CME: Forces Shaping Corn Supply and Demand

US - The University of Illinois released last week a publication entitled Alternative 2011 Corn Production , Consumption and Price Scenarios that we believe is a good read for those trying to get a handle — or at least a starting point — in looking at what may transpire in the US corn market, write Steve Meyer and Len Steiner.
calendar icon 9 March 2011
clock icon 4 minute read

The publication by Drs Darrel Good and Scott Irwin takes a look at the forces shaping both supply and demand over the coming year. Some highlights are:

  • A thorough discussion of 2011 yield scenarios. The authors use a long-term yield based on data since 1960. That trend provides an estimate of 158.4 bushels/acre for 2011. Drs Good and Irwin use 158 in their supply and demand forecasts. They point out that the shorter-term (some back only as far as 1996) yield trends being used by some analysts result in yield estimates that are about 3 bushels/acre higher than those used in the paper. Good and Irwin argue that these more optimistic trends are not actually a new trend but are simply due to “... adverse weather being experienced less frequently since the mid-1990s..."

  • Drs Good and Irwin demonstrate yield variability and derive their “good weather” and “bad weather” yields by detrending the historical yield data so that past years, in essence, reflect 2011 technology. They accomplish this by adding the trending yield gain of 1.89 bushels per acre per year to each lagged year yield. The resulting chart appears below and clearly delineates the deviations of actual yield from trend yield in past years. Drs Good and Irwin throw out the low yields of 1988 and 1993 from their “bad weather” scenario computations, arguing that the 1993 flood year was a clear anomaly and that the 1988 drought was already developing by March of the year and represented conditions that are not in place at present. Based on these calculations, they choose good and bad weather yields of 169 and 147 bushels/acre, respectively.
  • Drs Good and Irwin assume that 92 million acres will be planted to corn this year — a number on the high side of some early forecasts. That planted acreage would imply 84.9 million harvested acres.

  • Trend yield of 158 bushels/acre would mean the 2011 crop would be 13.414 billion bushels and total supply would be 14.1 billion bushels — down 0.75 billion from the current crop year. The good weather yield (169 bu/A) would give us a 14.35 billion bushel crop and just over 15 billion in total supply, 860 million bushels more than this year. The poor weather yield of 147 bu./A would mean only 12.48 billion bushels harvested and only 13.176 billion of total supply — 1 billion fewer bushels than this year.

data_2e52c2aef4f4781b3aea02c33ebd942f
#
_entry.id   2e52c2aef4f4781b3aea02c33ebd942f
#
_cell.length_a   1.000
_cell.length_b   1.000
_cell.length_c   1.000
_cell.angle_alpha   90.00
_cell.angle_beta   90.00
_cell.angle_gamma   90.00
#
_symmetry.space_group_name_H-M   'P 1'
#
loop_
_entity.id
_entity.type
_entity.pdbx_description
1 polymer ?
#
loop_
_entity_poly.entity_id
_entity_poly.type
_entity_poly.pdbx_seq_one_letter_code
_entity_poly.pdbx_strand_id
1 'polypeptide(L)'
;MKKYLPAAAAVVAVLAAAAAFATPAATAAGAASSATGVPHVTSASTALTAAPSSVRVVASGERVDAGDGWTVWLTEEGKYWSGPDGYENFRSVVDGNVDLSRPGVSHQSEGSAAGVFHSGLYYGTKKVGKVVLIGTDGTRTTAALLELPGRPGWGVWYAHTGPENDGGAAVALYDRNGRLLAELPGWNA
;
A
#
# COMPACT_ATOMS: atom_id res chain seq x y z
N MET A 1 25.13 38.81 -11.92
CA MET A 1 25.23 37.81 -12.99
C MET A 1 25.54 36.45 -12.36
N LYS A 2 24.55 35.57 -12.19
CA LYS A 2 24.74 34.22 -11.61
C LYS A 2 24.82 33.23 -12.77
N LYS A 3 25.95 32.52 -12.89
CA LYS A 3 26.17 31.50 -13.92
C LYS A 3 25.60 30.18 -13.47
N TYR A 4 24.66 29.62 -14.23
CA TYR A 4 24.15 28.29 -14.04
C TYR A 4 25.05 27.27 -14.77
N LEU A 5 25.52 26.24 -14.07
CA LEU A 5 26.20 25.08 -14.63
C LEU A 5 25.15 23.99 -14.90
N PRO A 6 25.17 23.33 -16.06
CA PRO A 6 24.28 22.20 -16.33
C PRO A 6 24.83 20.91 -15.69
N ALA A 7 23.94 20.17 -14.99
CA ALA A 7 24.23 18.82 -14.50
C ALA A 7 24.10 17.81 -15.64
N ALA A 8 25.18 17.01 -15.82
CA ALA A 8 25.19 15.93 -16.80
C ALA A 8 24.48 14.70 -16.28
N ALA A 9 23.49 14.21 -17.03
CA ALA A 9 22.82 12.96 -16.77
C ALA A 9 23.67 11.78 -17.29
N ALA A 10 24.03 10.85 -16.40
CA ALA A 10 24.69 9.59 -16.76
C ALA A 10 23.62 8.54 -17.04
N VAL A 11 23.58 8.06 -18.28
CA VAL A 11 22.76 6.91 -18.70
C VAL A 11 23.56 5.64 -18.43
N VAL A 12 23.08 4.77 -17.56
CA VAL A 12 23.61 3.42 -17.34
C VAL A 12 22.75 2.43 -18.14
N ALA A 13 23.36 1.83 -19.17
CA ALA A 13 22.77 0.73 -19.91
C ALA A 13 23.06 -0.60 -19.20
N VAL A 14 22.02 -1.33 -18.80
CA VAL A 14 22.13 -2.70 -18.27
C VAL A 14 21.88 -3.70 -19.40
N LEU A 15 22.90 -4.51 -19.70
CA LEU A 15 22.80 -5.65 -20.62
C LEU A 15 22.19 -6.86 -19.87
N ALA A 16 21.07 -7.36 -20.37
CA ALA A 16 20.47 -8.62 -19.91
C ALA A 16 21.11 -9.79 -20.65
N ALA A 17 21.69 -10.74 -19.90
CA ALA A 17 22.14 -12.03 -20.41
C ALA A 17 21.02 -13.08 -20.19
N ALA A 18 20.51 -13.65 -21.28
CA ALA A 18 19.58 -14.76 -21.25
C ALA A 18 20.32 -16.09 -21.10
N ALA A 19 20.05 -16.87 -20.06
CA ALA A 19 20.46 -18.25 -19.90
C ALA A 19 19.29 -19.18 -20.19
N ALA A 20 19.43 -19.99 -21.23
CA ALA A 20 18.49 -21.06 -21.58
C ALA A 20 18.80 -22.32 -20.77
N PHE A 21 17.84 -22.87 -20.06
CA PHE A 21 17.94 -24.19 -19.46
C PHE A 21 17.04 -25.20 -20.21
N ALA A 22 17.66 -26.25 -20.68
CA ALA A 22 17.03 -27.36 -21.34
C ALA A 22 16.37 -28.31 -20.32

• Drs Good and Irwin provide a thorough discussion of factors that will determine corn usage in the coming year. They point out that exports and non-ethanol industrial (primarily high-fructose corn syrup) usage do not generally change much in response to corn prices. Feed demand is more responsive to corn price but strong livestock prices imply strong feed demand in the coming year. Oil, gasoline and ethanol prices imply very strong corn demand as well. Drs Good and Irwin include “shut-down” corn prices for ethanol plants at various oil and gasoline prices. They estimate the shut-down corn price to be $9.78/bushel at $110/bbl oil and $3/gal wholesale gasoline — prices that are very close to recent levels.

  • Drs Good and Irwin forecast an average US farm corn price at $5.75/bu. for trend yield, $4.75/bu. for good weather and $7.00/bu. for poor weather. None of those prices will slow ethanol output if oil and gasoline remain near today’s levels.

Please see pages 3-5 in today’s DLR (link below) for an important announcement from CME Group regarding recent Commodity Futures Trading Commission approval of changes in non-spot position limits for Live Cattle, Lean Hogs and Feeder Cattle futures and options. The new limits will be effective at the start of business on 21 March 2011.

Further Reading

- You can view the full report by clicking here.
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